Michelson Diagnostics' OCT probe starts skin cancer trials

AUGUST 7, 2009--Michelson Diagnostics (Orpington, UK) says that in-vivo trials of its VivoSight multi-beam optical coherence tomography (OCT) probe have begun. The trial, a collaboration between Michelson Diagnostics and Ludwig Maximilians University (Munich, Germany) is designed to assess the probe's ability to differentiate premalignant and early malignant lesions, and also to demarcate non-melanoma skin cancers before planned surgical excision. At least 100 patients will be scanned.

AUGUST 7, 2009--Michelson Diagnostics (Orpington, UK) says that in-vivo trials of its VivoSight multi-beam optical coherence tomography (OCT) probe have begun. The trial, a collaboration between Michelson Diagnostics and Ludwig Maximilians University (Munich, Germany) is designed to assess the probe's ability to differentiate premalignant and early malignant lesions, and also to demarcate non-melanoma skin cancers before planned surgical excision. At least 100 patients will be scanned.

Michelson Diagnostics' Medical Applications Director, Dr Gordon McKenzie, explained that OCT, a noninvasive technique, "could play an important role in the pre-operative diagnostics of early carcinomas in the skin," because of its imaging depth and resolution. He said, "The early recognition and therapy of skin tumors, especially of the early and precursor lesions, can increase the survival of patients significantly." Because the common imaging systems such as ultrasound, CT and MRT don't have sufficient sensitivity for early forms of skin cancer , the early recognition of tumors of the skin relies solely on medical inspection, on epiluminescence microscopy and on subsequent biopsy.

"The current procedures are expensive and time consuming," McKenzie said. "Additionally, single biopsies may not lead to the correct diagnosis, because lesions commonly occur in multiple locations, and they can also occur over large regions before they become invasive at selected areas. Therefore the crucial areas of invasive tumor growth may not be identified by single biopsies."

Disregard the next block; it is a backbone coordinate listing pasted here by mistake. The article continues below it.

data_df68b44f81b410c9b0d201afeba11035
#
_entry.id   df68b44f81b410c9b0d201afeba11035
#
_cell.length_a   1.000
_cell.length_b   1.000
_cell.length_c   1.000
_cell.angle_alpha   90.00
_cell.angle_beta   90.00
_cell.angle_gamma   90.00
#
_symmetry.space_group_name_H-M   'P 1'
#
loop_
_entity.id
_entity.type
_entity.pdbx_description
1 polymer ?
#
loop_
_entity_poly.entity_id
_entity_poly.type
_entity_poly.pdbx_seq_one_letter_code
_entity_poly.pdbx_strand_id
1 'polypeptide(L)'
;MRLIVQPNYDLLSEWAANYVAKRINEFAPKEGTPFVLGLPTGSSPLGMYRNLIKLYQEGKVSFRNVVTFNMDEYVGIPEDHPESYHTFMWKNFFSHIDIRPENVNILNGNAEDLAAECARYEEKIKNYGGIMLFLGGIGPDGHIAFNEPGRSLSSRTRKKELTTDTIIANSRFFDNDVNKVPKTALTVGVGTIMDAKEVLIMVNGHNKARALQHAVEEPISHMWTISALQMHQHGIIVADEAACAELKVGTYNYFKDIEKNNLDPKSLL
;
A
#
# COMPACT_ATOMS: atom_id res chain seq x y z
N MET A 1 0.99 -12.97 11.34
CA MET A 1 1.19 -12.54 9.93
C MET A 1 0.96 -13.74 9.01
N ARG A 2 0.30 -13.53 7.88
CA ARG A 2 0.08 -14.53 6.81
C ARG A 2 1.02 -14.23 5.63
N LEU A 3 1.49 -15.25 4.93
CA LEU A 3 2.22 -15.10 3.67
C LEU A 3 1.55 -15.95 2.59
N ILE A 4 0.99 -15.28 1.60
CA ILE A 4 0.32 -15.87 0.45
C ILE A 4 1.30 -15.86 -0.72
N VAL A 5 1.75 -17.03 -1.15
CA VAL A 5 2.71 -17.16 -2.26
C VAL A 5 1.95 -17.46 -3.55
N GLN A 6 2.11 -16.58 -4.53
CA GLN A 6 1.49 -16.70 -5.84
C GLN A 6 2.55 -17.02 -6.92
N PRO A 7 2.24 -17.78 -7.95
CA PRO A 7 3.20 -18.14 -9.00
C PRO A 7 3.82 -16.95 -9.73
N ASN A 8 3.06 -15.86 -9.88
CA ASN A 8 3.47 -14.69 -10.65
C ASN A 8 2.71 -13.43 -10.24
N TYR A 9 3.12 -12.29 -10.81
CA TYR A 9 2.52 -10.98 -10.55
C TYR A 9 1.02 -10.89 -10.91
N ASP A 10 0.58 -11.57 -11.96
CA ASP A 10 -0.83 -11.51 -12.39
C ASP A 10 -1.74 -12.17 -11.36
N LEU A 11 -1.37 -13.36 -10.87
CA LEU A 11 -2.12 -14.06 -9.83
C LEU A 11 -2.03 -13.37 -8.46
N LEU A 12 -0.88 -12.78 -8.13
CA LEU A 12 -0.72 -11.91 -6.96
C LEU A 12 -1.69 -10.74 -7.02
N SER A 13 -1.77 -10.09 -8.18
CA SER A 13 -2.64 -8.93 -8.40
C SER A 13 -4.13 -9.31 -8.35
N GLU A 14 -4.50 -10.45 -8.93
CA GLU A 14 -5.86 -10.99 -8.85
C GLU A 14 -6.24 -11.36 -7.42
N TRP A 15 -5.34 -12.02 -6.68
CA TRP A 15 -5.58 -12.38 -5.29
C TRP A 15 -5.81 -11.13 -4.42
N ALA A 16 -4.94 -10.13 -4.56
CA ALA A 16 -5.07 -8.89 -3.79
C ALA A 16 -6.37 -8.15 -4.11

"With the help of 3D mapping and structured surveillance using OCT, information may be obtained in a non-invasive manner over the extension, the structure, and the possible dignity (benign or malignant) of such lesions without needing to take an invasive biopsy. If, for example, the distinction between dysplasia and early invasive carcinoma was possible, then subsequent treatment, such as the kind of resection, PDT or other forms of local therapy, can be better planned. OCT would offer a non-invasive examination tool of the tissue, would provide quasi-histological information about the tissue, the so called 'optical biopsy', and would give new innovative possibilities in the field of diagnostics."

McKenzie said that he is pleased with the initial reaction of the clinicians to the VivoSight images: "The high resolution provided--better than 10 microns in all axes--fast imaging speed and 3D capability all combine to reveal a huge amount of information that we hope can change clinical care for the better," he said, "and the ergonomics of the probe and ease of use of the software have gone down well too."

The VivoSight OCT probe is on sale in Europe for clinical use, but is currently only available for non-clinical applications within the USA.

For further details visit Michelson Diagnostics' web site

Posted by Barbara G. Goode, barbarag@pennwell.com, for BioOptics World.

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